First off, let’s talk about the glass quality. The clarity of the lens is like upgrading from standard definition to 4K. Sure, some reviews mention a touch of reflectivity, but in practical terms, it’s like having crystal-clear vision through a top-notch optic. Whether I’m at the range or shifting between indoor and outdoor settings, the clarity of the XPS3’s glass is unmatched. It’s like seeing targets with an unprecedented level of detail, a game-changer in precision shooting.

Now, the 1 MOA dot in the center of that 65 MOA circle—it’s not just a dot, it’s a precision tool. It transforms your AR-15 into a precision instrument, making quick target acquisition feel like second nature. The square lens offers an incredible field of view, a major edge over round lenses on other models. Pair it with a magnifier, and suddenly, you’ve got yourself a rifle scope.

That 65 MOA ring? It’s not just for looks; it’s like having a spotlight guiding your aim. It elevates every shooting session, turning it into a masterclass in marksmanship. Zeroing in was a breeze when I first took it to the range, and transitioning between targets felt like a whole new experience, like my rifle had evolved into something beyond just a firearm.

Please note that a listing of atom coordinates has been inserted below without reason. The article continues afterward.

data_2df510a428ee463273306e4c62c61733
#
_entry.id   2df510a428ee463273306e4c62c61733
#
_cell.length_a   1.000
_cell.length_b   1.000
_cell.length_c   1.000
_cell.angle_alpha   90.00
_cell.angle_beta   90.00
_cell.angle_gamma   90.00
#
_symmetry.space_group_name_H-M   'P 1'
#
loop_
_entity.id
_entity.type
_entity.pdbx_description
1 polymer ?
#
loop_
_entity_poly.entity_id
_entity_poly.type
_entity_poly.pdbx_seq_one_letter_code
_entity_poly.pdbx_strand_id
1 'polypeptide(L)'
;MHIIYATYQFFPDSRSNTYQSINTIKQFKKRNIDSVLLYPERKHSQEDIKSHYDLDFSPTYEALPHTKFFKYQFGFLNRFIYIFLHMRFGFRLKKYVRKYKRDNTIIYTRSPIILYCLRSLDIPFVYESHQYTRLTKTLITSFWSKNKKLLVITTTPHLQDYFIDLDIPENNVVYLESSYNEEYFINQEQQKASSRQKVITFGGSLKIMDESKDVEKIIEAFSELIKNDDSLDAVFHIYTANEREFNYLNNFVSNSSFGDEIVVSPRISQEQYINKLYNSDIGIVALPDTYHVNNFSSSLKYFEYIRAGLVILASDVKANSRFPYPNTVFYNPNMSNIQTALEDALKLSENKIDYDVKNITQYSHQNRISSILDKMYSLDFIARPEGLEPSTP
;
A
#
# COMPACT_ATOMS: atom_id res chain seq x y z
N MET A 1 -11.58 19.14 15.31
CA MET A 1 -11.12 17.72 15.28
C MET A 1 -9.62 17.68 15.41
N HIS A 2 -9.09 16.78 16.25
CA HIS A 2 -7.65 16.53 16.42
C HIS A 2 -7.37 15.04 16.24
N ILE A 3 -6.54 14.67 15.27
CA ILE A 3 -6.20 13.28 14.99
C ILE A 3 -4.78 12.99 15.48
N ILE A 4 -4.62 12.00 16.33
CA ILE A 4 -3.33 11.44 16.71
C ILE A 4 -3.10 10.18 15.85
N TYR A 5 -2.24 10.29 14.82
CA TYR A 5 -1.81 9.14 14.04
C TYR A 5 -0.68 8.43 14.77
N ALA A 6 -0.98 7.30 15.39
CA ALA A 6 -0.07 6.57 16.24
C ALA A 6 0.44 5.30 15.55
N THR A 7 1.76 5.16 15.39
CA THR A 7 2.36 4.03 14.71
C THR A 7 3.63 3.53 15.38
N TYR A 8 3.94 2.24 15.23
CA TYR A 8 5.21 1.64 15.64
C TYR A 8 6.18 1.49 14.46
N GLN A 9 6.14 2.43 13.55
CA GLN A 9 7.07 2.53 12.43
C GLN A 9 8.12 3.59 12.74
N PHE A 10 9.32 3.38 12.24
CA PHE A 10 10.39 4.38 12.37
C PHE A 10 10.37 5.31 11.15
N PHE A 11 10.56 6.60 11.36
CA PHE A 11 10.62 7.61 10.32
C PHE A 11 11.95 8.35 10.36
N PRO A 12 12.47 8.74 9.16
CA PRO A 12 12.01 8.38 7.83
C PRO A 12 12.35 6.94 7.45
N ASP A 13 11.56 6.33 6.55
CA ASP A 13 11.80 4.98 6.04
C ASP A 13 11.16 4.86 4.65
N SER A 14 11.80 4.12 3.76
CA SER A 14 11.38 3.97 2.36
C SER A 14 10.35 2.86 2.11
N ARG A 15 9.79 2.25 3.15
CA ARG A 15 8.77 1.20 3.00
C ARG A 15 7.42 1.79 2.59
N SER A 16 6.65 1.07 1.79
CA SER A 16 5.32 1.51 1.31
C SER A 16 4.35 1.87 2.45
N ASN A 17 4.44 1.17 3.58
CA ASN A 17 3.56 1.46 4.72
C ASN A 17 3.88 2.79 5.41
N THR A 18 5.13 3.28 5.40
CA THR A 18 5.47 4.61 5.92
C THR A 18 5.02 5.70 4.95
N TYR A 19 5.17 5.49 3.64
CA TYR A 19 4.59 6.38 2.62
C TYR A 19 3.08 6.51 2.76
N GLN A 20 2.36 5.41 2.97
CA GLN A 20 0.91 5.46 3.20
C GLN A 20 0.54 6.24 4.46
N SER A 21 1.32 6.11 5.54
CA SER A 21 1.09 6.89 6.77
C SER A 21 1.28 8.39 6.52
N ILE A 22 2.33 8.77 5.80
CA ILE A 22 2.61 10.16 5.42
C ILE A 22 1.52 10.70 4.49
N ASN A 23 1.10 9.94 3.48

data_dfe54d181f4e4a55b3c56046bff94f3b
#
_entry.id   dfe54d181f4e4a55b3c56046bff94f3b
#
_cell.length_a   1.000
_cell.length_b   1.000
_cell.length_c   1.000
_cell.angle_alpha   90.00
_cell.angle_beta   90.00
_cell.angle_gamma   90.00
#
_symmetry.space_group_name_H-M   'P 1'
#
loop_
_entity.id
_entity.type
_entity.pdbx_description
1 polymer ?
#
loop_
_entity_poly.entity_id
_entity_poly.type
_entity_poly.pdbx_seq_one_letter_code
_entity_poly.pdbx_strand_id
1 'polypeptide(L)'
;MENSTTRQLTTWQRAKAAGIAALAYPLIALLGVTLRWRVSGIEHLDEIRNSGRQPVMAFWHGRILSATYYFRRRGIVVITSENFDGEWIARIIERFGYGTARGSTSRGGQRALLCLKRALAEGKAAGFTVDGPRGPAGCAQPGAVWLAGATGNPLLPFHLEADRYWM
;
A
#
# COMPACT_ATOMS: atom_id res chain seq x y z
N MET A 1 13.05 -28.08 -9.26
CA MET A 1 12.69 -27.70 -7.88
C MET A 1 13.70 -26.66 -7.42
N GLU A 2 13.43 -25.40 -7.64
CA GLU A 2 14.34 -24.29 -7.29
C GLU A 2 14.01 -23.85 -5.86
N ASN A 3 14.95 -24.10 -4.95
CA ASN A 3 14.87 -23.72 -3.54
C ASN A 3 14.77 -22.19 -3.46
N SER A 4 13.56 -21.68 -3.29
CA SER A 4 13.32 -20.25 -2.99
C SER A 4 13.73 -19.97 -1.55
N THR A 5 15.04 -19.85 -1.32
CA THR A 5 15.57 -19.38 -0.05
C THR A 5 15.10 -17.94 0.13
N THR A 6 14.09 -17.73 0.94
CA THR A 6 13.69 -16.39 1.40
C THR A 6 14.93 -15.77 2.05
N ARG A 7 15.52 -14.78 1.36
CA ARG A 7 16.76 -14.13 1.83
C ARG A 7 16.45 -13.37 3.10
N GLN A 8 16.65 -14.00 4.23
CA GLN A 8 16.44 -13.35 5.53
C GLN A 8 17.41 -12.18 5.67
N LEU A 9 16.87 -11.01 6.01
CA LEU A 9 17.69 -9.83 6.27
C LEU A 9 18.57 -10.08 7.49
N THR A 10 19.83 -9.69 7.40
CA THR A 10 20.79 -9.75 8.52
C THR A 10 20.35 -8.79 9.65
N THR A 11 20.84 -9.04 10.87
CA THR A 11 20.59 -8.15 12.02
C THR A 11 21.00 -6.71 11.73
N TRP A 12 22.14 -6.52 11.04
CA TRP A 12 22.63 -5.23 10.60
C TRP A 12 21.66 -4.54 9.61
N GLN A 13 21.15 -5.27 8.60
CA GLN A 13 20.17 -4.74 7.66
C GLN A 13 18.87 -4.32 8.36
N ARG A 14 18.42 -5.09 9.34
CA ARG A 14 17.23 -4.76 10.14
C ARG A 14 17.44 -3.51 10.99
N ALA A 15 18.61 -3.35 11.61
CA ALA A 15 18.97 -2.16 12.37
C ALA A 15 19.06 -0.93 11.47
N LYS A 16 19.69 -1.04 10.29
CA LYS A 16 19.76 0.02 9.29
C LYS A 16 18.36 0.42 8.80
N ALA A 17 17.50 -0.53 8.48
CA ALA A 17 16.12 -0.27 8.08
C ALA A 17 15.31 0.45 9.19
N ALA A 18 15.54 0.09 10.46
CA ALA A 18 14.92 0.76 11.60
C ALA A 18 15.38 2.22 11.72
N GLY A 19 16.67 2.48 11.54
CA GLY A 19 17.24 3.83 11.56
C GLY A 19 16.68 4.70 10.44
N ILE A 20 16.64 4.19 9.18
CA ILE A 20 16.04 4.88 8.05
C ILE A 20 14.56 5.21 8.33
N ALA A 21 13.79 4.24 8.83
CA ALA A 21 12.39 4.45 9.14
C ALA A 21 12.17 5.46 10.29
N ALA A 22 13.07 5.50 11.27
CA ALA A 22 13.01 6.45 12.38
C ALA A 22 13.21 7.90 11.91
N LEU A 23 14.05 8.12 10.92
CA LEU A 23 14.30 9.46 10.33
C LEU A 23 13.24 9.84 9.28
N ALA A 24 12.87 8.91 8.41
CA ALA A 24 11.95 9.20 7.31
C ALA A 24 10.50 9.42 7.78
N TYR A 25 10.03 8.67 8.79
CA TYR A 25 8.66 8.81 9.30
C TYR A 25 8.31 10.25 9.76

Durability? This thing can take a hit and still hold zero like a pro. The design choice of tucking the battery and electronics close to the rifle is a smart move. It’s not just for aesthetics; it shields the delicate components, ensuring they stay protected and ready to perform even in the heat of the action.

But that battery life, sitting at 600 hours, is its weak spot. In a world where marathon runners are pushing way beyond that mark, it falls a bit short. And that’s why, despite its incredible performance, it earned the fourth spot in my lineup of AR-15 optics. Yet, in the real world, where adaptability, precision, and speed reign supreme, the XPS3 shines. It’s a reliable companion that turns your AR-15 into a precision instrument, always ready for the task at hand. If you’ve got a ready stash of batteries, this holographic sight is your key to tactical supremacy. Read our full review here.

Eotech XPS3 Pros and Cons

  • Versatile
  • Compact and lightweight
  • Well Proven
  • Poor battery life

5. Trijicon Credo 1-4X

Trijicon Credo 1-4X

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  • Clarity B+
  • Shootability A
  • Reliability A
  • Features B+

Our Grade

A-

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Trijicon Credo 1-4X Specs

  • Magnification 1-4x
  • Objective Lens 24 mm
  • Tube Diameter 30 mm
  • Eye Relief 2.6 – 3.9 inches
  • Weight 17.1 ounces

Trijicon Credo 1-4X Review

From the moment I laid eyes on Trijicon Credo 1-4X, the glass quality blew me away. It was like switching from standard to high-definition TV—a crispness that transforms your view entirely. This optic boasts a generous eye box that feels like a gateway to a sharper reality.

The 1-4x magnification range hit a sweet spot for me. It’s that perfect balance, offering versatility without overwhelming magnification. And that BDC reticle? It’s practically GPS for your bullets—a guiding light for those longer shots. Even when I zoomed in with the circular illuminated reticle on the 1-6x version, the clarity remained intact, ensuring my aim stayed true, no matter the distance.